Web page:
and in no way did we use this statement right here. I just used the definition
of e, but that's fine. I mean we assumed we know the
definition of e, even when we just talk about natural log,
we assume that it's base e. In no way did I assume
this to begin with. Now, given that we've shown
this and we didn't assume this at all, let's see
if we can show this. So the derivative -- let's do a
little bit of an exercise here. Actually, I could probably
do it in the margins. Let's take the derivative
of this function. The natural log of e to the x. So there's two ways we
can approach this. The first way we could simplify
this and we could say this is the exact same thing
as the derivative. We could put this x out
front of x times the natural log of e. And what's the
natural log of e? The natural log of e we
already know is equal to 1. So this is just the
derivative of x. And the derivative
of x is equal to 1. So that's pretty
straightforward. The derivative, in no way did
we assume this to begin with. We just simplified this
expression to just this is the same thing as the derivative
of x, because this term cancels out. And the derivative
of x is just 1. Or we could do it
the other way. We could do the chain rule. We could say that this could be
viewed as the derivative of this inner function, of this
inner expression, so the derivative of the inner
expression, I don't know what that is. I'm not assuming
anything about it. I just don't know what it is. So I'll write it in
yellow right here. So it's equal to the
derivative with respect to x of e to the x. I don't know what this is. I have no clue what this
is, and I haven't assumed anything about what it is. I'm just using the chain rule. If the derivative of this
inside function with respect to x, which is this right here,
times the derivative of this outside function with respect
to the inside function. So the derivative of natural
log of x with respect to x is 1 over x. So the derivative of natural
log of anything with respect to anything is
1 over that anything. So it's going to be equal to --
so the derivative of natural log of x with respect to e to
the x is equal to 1 over e to the x. Once again, I in no way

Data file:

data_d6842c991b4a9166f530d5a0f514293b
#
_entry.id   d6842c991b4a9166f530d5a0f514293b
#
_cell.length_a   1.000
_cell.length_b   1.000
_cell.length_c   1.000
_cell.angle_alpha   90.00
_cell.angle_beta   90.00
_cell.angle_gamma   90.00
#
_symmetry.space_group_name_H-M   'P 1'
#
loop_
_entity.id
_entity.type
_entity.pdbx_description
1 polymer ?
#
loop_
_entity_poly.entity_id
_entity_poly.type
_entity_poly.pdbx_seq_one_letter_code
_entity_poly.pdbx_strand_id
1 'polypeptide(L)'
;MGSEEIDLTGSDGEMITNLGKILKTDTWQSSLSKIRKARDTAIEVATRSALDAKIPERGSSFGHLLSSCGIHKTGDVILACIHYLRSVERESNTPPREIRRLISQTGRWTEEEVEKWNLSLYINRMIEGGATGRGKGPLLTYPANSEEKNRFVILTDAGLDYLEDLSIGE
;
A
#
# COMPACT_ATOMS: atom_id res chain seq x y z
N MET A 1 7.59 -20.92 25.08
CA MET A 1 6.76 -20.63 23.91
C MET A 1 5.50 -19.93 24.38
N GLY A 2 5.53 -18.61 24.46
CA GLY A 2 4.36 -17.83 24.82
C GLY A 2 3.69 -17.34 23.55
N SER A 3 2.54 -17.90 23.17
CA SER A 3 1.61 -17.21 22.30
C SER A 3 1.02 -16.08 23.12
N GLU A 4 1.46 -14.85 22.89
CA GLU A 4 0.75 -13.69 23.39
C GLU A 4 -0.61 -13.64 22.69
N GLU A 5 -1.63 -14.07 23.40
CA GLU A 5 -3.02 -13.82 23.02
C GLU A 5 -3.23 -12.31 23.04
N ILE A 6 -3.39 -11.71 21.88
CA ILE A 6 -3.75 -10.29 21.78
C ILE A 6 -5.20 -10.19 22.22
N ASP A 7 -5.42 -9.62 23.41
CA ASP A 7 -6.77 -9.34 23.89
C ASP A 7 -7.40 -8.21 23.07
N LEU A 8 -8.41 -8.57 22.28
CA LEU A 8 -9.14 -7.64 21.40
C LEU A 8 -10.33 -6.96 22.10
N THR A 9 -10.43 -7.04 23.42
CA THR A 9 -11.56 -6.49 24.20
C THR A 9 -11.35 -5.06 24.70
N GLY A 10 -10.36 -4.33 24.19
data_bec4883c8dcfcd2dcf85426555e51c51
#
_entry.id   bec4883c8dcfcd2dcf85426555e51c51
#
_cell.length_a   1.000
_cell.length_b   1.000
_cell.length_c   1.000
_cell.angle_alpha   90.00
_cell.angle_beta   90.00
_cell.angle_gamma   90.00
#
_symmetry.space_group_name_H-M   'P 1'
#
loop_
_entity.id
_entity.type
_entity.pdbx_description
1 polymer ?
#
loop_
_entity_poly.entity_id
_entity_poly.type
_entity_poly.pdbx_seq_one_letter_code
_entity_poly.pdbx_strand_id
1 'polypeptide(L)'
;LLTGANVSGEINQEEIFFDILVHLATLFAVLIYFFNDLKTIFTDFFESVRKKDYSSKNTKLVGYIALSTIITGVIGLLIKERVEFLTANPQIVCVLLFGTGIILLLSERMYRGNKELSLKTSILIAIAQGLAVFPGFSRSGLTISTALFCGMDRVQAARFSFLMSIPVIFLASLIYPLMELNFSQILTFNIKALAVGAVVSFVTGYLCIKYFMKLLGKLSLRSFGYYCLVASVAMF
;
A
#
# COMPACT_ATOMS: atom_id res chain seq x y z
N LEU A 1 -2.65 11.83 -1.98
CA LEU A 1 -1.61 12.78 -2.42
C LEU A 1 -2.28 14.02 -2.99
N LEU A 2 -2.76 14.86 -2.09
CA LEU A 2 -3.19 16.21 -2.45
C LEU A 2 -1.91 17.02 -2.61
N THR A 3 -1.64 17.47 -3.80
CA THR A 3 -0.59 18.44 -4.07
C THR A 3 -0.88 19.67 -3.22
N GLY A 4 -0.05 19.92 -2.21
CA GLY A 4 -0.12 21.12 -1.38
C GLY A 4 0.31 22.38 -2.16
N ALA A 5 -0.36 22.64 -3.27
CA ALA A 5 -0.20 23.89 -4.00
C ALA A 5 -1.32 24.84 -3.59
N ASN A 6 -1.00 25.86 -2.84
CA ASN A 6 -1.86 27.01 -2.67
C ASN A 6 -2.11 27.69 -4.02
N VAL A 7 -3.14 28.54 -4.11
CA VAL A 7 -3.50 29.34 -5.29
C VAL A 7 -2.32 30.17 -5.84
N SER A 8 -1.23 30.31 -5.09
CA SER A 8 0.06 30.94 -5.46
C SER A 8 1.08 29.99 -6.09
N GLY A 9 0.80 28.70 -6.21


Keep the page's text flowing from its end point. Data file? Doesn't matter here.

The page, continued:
assumed this right here. So far in anything we've done,
we haven't assumed that. But clearly, my derivatives,
either way I solve it -- one way I solve it I got 1. The other way, I kind
of didn't solve it. I got this expression
right here. They must be equal
to each other. So let me write that down. This must be equal to that. It's just we just looked at it
two different ways and got two different results. But I still don't know
what this thing is. I just left it kind of open. I just said whatever
the derivative of e to the x happens to be. But we know, since these two
expressions are equal, we know that the derivative with
respect to x of whatever e to the x -- so whatever the
derivative with respect to x of e to the x happens to be, we
know that when we multiply that times 1 over e to the x --
that's when we just did the chain rule -- that we should
get the same result as when we approached the problem
the other way. That should be equal to this
approach because they're both different ways of looking
at the derivative of the natural log of e to the x. So that should be equal to 1. Well, we're almost there. We could just simplify this
and solve for our mystery derivative of e to the x. Multiply both sides of this
equation by e to the x, and you get the derivative with respect
to x of e to the x is equal to e to the x. And I want to clarify this. At no point in this entire
proof, at no point did I assume this. In fact, this is the
first time that I'm even making the statement. I didn't have to assume this
when I showed you that the derivative of the natural
log of x is 1 over x. And I didn't have to assume
this to kind of get to it. So in no way is this
proof circular. So anyway, I didn't want to
appear defensive, but I wanted to clarify this up. Because I don't want to in any
way blame those who think that my original proof was circular. It's my fault because I
didn't explain it properly. So hopefully this should
provide a little bit of clarity on the issue.